Automated service and knowledge management powered by AI are set to transform business, but as Kevin Baker explains, this combination of technologies is not an automatic panacea.
Sorry to break this to you, but if you’re building knowledge and expect AI to do it for you, you’re going to be disappointed.
Yes, AI is incredibly exciting. If it achieves its potential, it will drastically alter the labour market by eliminating many of the transactional business tasks that currently require expensive human intervention.
Yes, knowledge management is becoming an indispensable business tool for sharing knowledge among customers and colleagues. Deployed correctly, knowledge makes everyone in the business “the smartest person in the room” and drastically reduces the costs of supporting customers while improving the service they receive.
AI has a long way to go before it becomes so clever and self-aware that it can operate independently of humans.
But populating and maintaining a knowledge base is a time consuming and skillful task. Writing knowledge articles requires a high level of communication skill while maintaining the accuracy of the knowledge is a full-time job.
Therefore, AI and knowledge management seem a match made in heaven. If AI can truly act as the ‘human’ element in the building and maintaining of knowledge, then there’s reason for businesses to get very excited.
However, AI has a long way to go before it becomes so clever and self-aware that it can operate independently of humans. It is possible that we will NEVER reach that point with the reality more grounded than the overhyped predictions.
I certainly believe AI will drastically reduce our reliance on humans for finding and delivering rudimentary information and transactional ‘fixes’. I also think AI will become smart enough to start learning the context of questions and deliver more accurate responses accordingly. It’s also likely that if AI, fed with the right predictive business data, will be able to pre-empt problems and request new support information which it can then relay to staff and customers.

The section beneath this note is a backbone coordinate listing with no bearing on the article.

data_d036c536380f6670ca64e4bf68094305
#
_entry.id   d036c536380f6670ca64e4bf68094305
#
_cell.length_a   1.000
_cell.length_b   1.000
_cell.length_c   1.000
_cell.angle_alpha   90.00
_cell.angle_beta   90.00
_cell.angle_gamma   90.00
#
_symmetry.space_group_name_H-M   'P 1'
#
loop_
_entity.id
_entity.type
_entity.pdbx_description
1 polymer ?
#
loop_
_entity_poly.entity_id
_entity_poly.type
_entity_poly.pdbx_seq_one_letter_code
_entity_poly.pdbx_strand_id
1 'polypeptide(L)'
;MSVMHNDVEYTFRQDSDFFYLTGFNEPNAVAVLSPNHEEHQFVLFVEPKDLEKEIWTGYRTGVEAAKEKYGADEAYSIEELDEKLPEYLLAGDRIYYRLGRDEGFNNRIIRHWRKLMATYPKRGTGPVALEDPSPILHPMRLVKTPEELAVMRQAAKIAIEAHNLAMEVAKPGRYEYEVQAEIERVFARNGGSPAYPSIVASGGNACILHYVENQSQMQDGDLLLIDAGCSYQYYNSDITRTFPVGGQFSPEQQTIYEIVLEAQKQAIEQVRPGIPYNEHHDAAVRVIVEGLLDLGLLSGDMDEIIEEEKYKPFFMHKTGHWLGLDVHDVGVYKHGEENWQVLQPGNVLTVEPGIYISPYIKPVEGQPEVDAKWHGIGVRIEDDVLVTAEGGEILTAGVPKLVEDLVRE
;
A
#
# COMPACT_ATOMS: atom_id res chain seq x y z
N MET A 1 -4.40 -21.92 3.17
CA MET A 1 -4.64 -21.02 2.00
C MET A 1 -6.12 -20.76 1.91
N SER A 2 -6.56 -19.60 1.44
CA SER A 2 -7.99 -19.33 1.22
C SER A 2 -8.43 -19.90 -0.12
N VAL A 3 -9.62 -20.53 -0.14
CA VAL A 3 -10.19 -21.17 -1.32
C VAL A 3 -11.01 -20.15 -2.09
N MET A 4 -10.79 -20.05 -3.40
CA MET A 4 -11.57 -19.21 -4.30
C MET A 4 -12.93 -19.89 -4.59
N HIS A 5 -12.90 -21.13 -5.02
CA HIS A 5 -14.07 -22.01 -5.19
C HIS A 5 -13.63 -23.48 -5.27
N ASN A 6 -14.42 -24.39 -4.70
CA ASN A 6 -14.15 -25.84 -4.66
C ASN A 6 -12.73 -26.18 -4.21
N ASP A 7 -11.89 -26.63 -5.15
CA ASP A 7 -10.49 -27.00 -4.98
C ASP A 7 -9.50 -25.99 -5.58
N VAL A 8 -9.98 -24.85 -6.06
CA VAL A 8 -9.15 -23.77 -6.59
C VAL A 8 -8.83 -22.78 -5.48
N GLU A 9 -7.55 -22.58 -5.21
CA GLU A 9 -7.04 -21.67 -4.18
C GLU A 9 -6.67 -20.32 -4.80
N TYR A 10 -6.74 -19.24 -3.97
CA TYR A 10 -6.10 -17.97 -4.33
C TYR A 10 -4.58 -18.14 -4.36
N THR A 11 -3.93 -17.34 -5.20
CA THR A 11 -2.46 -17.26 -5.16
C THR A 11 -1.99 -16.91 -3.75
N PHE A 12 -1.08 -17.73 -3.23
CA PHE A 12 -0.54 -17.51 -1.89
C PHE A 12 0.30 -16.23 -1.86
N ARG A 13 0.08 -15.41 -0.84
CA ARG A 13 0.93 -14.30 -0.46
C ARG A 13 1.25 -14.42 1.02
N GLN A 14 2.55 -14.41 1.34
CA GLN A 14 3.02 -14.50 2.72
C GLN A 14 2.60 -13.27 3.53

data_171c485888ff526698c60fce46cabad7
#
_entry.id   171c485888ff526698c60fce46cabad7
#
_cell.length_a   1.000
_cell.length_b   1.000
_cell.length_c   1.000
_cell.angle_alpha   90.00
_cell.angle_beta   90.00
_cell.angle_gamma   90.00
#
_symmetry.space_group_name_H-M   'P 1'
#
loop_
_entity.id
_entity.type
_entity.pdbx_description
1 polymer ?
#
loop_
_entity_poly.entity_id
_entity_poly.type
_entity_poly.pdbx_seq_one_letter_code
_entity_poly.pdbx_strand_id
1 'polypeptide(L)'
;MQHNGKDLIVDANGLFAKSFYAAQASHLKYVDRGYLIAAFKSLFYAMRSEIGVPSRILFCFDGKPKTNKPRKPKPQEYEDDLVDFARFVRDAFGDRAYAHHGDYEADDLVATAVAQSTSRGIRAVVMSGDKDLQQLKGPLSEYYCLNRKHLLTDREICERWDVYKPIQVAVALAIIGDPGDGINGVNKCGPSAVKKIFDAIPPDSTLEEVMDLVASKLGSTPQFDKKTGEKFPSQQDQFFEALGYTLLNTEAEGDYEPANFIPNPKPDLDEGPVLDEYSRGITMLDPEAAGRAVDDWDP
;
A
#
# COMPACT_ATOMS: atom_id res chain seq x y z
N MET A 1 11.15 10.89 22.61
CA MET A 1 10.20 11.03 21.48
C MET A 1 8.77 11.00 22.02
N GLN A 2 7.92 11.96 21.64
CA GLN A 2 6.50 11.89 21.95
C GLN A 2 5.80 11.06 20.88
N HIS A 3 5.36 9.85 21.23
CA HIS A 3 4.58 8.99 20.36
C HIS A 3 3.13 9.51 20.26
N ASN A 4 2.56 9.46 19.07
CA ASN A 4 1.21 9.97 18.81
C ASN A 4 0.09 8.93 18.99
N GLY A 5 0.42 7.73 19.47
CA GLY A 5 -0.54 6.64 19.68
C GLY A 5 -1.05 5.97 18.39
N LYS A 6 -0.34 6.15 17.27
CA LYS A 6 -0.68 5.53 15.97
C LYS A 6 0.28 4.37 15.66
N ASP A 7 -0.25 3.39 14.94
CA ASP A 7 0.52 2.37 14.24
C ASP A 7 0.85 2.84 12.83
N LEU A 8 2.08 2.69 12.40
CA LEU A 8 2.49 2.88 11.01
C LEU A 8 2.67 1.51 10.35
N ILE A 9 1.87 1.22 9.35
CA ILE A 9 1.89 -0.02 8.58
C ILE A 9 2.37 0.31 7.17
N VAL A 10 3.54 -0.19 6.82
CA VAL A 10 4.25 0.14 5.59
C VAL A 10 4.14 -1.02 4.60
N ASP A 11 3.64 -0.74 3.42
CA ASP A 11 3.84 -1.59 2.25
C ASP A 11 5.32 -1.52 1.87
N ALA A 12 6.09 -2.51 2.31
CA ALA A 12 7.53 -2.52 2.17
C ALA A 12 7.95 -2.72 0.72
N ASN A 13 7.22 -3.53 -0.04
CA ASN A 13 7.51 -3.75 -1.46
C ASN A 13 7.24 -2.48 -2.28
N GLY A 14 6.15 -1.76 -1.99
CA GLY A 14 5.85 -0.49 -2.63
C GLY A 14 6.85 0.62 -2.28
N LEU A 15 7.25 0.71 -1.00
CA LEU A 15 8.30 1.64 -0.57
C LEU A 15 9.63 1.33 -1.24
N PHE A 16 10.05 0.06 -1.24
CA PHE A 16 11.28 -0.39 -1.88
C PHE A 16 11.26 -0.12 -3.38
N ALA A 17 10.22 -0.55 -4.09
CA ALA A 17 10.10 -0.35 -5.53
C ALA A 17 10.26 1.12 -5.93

Yet, I think that at least for the foreseeable future, AI will be heavily reliant on people to steer and adjust the direction it takes. Certainly, in the context of knowledge, AI will require analysts and programmers to give it the latest intelligence and tweak its reactions accordingly. Gathering and maintaining knowledge requires a tightly controlled set of processes, such as KCS (Knowledge Centered Service). Yes, a combination of AI and automation can deliver a process such as KCS, but the process itself has been built and will continue to be honed, by humans (How KCS is making organisations more intelligent).
The key to unlocking the potential of any technology is people. Clever, resourceful and dedicated people will install and support the technology that makes their business colleagues work more effectively.
We’ve produced a beginners guide to KCs which you can download here, which also offers plenty of tips and lessons for building knowledge management in the correct fashion.